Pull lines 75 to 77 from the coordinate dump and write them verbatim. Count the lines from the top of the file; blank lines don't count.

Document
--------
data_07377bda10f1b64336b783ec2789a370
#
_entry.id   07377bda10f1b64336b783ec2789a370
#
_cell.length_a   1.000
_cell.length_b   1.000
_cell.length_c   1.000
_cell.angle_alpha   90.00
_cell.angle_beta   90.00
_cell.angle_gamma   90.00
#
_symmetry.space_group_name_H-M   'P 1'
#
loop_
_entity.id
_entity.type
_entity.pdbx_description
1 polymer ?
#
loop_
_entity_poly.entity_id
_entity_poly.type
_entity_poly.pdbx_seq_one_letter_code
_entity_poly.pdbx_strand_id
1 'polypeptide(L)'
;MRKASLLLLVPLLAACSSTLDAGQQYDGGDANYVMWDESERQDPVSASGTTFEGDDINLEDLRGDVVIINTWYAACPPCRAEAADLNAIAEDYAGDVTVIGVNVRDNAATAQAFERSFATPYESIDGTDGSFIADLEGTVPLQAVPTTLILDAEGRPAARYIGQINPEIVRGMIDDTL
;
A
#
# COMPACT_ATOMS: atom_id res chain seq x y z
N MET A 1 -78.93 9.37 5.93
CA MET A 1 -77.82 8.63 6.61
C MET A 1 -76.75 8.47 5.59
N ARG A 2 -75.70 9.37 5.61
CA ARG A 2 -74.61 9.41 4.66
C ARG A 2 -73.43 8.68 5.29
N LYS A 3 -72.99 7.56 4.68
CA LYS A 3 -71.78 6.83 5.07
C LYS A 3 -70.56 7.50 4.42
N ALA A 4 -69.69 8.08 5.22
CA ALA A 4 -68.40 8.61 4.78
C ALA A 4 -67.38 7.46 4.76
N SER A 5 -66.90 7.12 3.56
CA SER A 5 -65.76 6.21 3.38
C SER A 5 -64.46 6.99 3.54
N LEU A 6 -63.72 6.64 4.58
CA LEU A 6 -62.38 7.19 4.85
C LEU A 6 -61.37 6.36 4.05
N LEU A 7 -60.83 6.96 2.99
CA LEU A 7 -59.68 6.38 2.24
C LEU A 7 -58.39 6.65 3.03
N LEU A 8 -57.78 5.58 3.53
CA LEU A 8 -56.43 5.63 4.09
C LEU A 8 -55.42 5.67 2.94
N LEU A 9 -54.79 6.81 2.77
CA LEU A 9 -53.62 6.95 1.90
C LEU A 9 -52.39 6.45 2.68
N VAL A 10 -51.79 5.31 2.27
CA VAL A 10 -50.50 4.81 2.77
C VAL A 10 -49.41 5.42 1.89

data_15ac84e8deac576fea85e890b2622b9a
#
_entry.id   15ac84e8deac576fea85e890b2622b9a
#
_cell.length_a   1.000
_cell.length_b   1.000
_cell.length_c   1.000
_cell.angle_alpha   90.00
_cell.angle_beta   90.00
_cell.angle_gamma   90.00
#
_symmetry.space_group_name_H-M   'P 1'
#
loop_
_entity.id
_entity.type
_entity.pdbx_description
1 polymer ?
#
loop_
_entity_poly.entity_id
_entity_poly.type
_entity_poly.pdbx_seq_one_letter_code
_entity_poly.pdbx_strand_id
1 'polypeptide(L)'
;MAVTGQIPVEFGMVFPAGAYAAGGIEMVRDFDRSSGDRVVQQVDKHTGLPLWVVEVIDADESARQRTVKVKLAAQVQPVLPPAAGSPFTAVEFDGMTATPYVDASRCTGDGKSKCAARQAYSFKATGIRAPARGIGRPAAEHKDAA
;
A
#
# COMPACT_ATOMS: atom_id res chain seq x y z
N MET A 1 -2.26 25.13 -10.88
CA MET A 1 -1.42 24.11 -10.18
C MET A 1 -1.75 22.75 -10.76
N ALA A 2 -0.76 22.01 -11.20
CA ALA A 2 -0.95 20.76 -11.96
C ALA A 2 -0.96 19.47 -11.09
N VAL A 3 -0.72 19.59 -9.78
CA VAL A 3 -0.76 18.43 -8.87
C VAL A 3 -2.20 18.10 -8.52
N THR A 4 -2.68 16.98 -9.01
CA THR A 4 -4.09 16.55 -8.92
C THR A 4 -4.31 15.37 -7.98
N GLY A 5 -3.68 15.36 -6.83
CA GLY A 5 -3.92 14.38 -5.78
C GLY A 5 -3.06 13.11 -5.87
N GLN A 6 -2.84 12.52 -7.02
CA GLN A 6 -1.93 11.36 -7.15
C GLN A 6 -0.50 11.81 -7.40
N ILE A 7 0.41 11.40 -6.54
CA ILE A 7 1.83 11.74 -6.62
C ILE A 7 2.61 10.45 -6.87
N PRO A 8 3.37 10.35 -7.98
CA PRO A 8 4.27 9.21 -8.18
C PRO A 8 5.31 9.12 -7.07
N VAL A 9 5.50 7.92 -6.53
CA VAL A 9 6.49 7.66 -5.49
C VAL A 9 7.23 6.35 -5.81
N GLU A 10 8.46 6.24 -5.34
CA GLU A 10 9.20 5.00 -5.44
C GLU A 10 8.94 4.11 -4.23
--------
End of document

_entity.id
_entity.type
_entity.pdbx_description